Around Cook County
The North Shore Music Association will present the Anger-Walsh-Gordy Quartet at the Arrowhead Center for the Arts at 7:30 p.m. March 15.
Legendary fiddler Darol Anger, guitar whiz Grant Gordy, and mandolinist Joe Walsh have all spent their lives moving from place to place, adopting a town and then moving on, toward an intimate knowledge of the physical and psychic terrains that make up the Americas. Though each is of a different generation, they've walked similar musical paths, exploring the worlds of bluegrass, blues, jazz, and old-time, on their way to mastery of their chosen instruments.
Over the years, they have each become virtuosos of the vast swath of dialects that comprise American roots music. In the ever-stable bassist Karl Doty they found a kindred musical spirit, equally skilled in folk, jazz and classical music, a founding member of one of the premier chamber orchestras in the U.S. Making a musical home for themselves in the space around and between the great American roots styles, this quartet draws from all of their varied backgrounds in crafting a sound all their own, and is drawing all the right kind of attention for their new musical work.
For more information, call the Music Association at (218) 387-1272.
Looking out across the icy-white Grand Marais harbor while the thermometer can't seem to rise much above zero, it's hard to imagine that summer will arrive.
But now's the time to start thinking about the annual Dragon Boat Festival, July 25-27 in the calming waters of Lake Superior. Now is a great time to e-mail or call your teammates and get your registration in or start thinking about creating a team. Why? Because the early registration deadline is March 15, and early registrants can save $200!
It's easy to become involved. Just sign up for one of the expanded family paddle times (anyone who can use a paddle, from 8 to 80, is welcome). After some basics and a tour around the harbor, you'll be ready to enter the new “Dragon Dash,” a short course for paddlers who want to get their feet wet (literally!) in the sport.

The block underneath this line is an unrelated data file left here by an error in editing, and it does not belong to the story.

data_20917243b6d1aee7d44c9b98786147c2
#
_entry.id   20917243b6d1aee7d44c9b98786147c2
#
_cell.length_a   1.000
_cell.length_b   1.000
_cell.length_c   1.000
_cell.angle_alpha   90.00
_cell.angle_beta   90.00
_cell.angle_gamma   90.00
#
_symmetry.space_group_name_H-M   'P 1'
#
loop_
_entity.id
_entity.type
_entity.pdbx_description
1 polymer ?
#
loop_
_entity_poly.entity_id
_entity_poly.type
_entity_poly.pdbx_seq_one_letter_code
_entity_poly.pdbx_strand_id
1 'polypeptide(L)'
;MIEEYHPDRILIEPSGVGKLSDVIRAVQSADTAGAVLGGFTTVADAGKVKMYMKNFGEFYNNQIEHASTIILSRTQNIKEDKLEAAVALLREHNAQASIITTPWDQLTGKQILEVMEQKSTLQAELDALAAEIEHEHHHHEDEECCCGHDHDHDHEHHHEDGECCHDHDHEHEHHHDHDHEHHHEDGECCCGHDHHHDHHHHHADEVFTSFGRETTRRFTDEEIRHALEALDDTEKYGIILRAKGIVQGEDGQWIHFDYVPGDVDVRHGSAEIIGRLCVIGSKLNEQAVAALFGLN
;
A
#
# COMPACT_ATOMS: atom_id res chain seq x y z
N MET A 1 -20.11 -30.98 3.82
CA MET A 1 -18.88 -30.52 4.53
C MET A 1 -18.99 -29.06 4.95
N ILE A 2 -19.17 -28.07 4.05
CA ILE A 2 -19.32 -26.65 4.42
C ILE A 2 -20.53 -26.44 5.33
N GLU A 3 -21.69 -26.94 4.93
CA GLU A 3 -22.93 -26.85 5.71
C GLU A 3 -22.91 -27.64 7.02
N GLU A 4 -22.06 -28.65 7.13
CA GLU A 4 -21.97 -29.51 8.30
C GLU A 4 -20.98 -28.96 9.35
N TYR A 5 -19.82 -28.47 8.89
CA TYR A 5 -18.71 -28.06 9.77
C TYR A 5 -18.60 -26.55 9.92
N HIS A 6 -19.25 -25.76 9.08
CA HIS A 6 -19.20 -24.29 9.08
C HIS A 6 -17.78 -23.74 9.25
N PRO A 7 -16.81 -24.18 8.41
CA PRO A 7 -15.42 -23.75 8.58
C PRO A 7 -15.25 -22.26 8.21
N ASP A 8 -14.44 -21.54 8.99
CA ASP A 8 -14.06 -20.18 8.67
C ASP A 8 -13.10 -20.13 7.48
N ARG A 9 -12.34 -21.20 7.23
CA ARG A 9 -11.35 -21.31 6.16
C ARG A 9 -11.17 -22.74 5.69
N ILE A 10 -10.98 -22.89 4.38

Watch for details on the festival website (northshoredragonboat.com) and Facebook page.
The monthly birthday party at the North Shore Care Center will be held on Wednesday, March 12 to honor Sandra Johnson and Audrey Haring. Cake and ice cream will be served at 3 p.m. with piano classics by Doug Sanders.
There are volunteer opportunities for all ages at North Shore Care Center. For more information about activity programs or volunteer opportunities, please contact the Activity Department at (218) 387-3518 or visit the website: www.nshorehospital.com.
Care Partners’ Caregivers Support Group has moved to a new day and time. The gathering will now be held every second Wednesday of the month, from 11 a.m. to 12:30 p.m. at the Fireside Room of the First Congregational Church. Vicki Biggs and Tyler Howell will be the group facilitators. The next Caregivers’ Group is March 12.
Contact Care Partners at 387-3788, firstname.lastname@example.org or Vicki Biggs at 387-1913, email@example.com for more information.
Care Partners’ Group Respite Program is held at the same time and location to give you more freedom to join the group. You could bring your loved one to the lower level of the church at 11 a.m., attend the support group and still have time for errands before you pick them up at 3 p.m. Participants must pre-register so call Jeannette if you are interested at 387-3787.